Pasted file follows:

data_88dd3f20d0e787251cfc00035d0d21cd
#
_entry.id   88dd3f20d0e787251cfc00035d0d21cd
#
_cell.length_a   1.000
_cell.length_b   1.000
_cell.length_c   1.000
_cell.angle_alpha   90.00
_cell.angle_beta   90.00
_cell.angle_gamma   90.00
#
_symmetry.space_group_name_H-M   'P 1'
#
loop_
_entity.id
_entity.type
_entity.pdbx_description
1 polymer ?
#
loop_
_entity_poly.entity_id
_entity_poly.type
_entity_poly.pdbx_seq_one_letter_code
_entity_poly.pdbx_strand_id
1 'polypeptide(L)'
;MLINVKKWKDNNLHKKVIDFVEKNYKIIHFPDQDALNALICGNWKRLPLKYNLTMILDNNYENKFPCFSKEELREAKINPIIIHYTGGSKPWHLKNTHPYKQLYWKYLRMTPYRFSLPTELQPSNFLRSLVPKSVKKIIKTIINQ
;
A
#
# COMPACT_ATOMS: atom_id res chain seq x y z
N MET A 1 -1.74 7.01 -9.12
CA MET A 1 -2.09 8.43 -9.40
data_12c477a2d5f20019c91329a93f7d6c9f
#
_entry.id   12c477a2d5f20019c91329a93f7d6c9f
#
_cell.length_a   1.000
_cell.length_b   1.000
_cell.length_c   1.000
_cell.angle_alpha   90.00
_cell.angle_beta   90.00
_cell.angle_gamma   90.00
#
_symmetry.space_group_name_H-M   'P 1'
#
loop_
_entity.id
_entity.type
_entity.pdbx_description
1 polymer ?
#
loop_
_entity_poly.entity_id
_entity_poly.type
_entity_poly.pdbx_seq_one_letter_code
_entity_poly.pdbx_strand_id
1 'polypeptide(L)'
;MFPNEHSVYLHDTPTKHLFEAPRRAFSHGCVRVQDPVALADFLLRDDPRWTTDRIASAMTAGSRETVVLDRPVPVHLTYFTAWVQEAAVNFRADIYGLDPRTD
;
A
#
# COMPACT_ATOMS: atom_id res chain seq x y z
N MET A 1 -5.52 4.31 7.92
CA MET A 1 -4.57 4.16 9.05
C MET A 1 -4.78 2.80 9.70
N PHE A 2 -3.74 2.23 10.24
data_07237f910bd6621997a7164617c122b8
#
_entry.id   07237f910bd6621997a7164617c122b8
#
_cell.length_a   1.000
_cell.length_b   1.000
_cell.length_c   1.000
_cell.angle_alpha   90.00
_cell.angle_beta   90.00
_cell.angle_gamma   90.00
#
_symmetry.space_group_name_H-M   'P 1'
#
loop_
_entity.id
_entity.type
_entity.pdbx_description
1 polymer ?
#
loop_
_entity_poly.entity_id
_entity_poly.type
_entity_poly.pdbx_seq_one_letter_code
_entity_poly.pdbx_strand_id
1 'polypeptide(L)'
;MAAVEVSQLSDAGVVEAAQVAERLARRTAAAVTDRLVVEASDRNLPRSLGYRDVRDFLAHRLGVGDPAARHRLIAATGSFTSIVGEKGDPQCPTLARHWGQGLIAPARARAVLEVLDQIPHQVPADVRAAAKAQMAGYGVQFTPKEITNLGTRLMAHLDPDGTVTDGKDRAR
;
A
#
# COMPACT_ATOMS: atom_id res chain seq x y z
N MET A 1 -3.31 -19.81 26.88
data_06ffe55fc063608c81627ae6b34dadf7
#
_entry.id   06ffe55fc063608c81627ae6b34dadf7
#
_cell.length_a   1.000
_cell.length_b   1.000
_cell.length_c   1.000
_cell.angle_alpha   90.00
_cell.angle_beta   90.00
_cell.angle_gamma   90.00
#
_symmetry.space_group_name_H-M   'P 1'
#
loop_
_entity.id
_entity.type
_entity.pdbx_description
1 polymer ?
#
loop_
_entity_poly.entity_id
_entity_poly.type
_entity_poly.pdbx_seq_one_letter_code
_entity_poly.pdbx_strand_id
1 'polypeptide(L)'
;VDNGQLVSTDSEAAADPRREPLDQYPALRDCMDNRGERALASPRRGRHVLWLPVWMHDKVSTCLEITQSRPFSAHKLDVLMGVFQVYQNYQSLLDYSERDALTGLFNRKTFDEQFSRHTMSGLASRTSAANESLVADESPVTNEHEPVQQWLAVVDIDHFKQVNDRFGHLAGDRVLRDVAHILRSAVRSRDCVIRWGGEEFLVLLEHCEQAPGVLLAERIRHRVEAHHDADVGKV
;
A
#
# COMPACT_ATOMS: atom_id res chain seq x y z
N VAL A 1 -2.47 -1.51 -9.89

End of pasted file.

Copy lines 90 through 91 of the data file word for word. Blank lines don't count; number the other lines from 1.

_entity_poly.pdbx_strand_id
1 'polypeptide(L)'